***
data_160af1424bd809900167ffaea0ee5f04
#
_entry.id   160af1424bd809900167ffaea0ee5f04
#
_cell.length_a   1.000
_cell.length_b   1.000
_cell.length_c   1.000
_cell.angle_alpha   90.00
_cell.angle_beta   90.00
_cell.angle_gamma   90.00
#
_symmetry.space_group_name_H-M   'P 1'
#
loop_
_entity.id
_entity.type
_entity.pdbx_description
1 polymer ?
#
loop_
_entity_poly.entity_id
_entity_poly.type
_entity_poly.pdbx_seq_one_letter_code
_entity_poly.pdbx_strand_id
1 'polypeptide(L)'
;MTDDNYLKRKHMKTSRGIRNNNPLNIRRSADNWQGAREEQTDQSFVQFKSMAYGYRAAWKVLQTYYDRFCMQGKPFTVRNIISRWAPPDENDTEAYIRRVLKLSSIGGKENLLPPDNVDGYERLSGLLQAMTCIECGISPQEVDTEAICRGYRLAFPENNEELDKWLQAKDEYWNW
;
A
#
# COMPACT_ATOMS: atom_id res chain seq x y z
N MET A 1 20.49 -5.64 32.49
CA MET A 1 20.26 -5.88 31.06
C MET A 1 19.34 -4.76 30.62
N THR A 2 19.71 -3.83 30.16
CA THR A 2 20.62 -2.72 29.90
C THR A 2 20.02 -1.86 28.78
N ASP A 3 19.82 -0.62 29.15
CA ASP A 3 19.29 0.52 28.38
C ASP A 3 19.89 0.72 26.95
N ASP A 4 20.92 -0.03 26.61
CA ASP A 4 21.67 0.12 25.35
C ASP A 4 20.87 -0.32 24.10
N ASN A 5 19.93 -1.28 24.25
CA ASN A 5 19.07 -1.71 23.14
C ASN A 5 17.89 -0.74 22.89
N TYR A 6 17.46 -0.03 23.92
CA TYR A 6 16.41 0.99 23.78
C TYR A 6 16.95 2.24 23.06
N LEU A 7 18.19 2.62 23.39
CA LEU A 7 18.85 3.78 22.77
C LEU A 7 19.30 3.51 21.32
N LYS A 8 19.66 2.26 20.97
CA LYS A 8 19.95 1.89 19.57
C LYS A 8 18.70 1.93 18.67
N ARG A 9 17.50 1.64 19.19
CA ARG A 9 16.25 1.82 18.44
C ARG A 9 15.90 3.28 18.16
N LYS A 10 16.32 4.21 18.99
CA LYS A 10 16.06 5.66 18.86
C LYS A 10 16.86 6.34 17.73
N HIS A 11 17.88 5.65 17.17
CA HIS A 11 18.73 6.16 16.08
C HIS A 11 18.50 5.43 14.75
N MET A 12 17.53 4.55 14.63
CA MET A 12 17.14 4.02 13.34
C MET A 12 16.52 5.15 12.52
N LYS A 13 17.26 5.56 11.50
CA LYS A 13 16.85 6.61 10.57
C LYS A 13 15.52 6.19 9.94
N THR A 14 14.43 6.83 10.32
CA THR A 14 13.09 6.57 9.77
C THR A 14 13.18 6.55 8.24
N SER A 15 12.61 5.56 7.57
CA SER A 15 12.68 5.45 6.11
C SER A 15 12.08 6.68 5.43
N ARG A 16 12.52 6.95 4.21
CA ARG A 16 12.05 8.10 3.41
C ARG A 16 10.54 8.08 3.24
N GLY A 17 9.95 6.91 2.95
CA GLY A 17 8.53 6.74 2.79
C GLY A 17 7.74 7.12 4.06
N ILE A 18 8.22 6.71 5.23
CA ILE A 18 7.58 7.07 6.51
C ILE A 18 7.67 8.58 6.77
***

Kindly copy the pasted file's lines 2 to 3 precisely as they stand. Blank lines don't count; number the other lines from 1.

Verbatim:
#
_entry.id   160af1424bd809900167ffaea0ee5f04